Friday, January 08, 2010

Assessment Committees

In planning for a review of SACS 3.3.1 compliance university-wide this spring, we had to consider how to structure the process and committee structure. After discussion, it occurred to me that there are really two different things going on, and that they might be profitably separated. One is the ubiquitous Assessment Committee, which has been useful over the last year as a kind of R&D group--thinking up ways to more effectively assess learning outcomes. One subcommittee worked on technology (eportfolios, for example), and another on results and meaning (I called it the epistemology committee). Both of these are composed of mostly faculty.

But the process of review is something else. For one thing, assessment is only one component, and arguably not even (gasp) the most important. In order for the assessments to be useful, several things have to go right. Things like thinking about what assessments would be meaningful in advance of other planning, the organizational follow-through, and use of results while bearing the big-picture in mind. To me, this sounds like a job for department chairs. So, I will see if I can get a small group of chairs to for an Academic Effectiveness Committee to compliment one on the administrative side. The Assessment Committee can still do the R&D, but the actual review of program reports will be done by the new creature.

Speaking of which, there is an interesting discussion on the SACS-L listserv (see this post) about what the standard of success should be for 3.3.1. For the non-SACS folks, this is accreditation speak for the requirement to close the loop in effectiveness planning, expressed for learning outcomes thus:
3.3.1 The institution identifies expected outcomes, assesses the extent to
which it achieves these outcomes, and provides evidence of
improvement based on analysis of the results in each of the following
areas: educational programs, to include student learning outcomes
At the heart of the discussion is the meaning of the language in 3.3.1, which hasn't changed much since 2006, when I wrote to the authors to ask that they resolve the ambiguity (posted here).

It occurred to me that there is an odd thing about 3.3.1, if interpreted most strictly. It essentially asks every institution and every program to conduct independent scholarly research on the learning of students. To do this right is obviously impractical, so it starts to resemble China's Great Leap Forward:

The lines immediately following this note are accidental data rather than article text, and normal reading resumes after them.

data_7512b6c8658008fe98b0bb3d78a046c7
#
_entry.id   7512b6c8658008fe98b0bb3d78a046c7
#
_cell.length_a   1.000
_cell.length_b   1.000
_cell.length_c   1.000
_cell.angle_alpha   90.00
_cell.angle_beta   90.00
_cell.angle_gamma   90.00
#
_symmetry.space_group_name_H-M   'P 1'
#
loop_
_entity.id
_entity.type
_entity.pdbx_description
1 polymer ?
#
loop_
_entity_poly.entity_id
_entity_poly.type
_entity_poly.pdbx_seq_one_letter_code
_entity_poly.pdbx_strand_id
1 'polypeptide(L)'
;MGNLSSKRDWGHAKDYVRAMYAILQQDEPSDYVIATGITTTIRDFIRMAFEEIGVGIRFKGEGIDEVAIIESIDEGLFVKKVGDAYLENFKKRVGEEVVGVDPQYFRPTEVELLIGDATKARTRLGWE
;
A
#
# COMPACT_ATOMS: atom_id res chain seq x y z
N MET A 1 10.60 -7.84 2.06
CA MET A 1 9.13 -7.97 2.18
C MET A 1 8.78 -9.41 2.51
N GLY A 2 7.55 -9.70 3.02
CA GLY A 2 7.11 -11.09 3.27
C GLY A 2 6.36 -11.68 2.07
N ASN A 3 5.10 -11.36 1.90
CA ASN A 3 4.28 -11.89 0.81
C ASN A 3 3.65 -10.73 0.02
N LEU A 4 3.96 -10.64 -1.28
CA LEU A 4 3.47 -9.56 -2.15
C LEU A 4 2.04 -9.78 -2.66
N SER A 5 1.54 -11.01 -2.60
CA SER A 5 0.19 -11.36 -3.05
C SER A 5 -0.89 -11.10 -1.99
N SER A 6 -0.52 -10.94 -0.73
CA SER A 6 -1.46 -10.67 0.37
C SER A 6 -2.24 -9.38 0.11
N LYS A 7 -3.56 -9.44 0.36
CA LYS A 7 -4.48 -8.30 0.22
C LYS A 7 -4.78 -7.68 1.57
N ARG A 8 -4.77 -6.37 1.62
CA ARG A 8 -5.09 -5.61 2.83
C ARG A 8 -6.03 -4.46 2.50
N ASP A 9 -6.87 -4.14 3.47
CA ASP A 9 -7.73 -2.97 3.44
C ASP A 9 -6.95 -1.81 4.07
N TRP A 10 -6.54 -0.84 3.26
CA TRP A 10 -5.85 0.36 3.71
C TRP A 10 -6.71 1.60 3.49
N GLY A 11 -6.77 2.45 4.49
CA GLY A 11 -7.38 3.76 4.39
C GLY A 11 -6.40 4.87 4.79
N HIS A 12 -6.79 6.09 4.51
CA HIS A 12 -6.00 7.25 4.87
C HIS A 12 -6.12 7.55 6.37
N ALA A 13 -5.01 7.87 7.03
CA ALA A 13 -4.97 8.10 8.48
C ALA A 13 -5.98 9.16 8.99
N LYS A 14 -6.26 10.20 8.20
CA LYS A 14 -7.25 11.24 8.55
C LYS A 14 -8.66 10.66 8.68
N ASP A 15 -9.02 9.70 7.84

Mao encouraged the establishment of small backyard steel furnaces in every commune and in each urban neighborhood. Huge efforts on the part of peasants and other workers were made to produce steel out of scrap metal. To fuel the furnaces the local environment was denuded of trees and wood taken from the doors and furniture of peasants' houses. Pots, pans, and other metal artifacts were requisitioned to supply the "scrap" for the furnaces so that the wildly optimistic production targets could be met. Many of the male agricultural workers were diverted from the harvest to help the iron production as were the workers at many factories, schools and even hospitals. [wikipedia]
It would make more sense to give programs a choice. Either they could sign up to do real research on outcomes, OR simply adopt proven techniques that resulted from actual research at a well-funded institution. Why do we need to run thousands of ill-designed experiments on the same subject in parallel instead of a few good ones, and just use the results of those? Of course, this has a dark side, since the big psychometric industry would love to lock up this business. Still, if learning outcomes is our goal, why aren't we focused more on using techniques that are known to work instead of continually trying to discover them?

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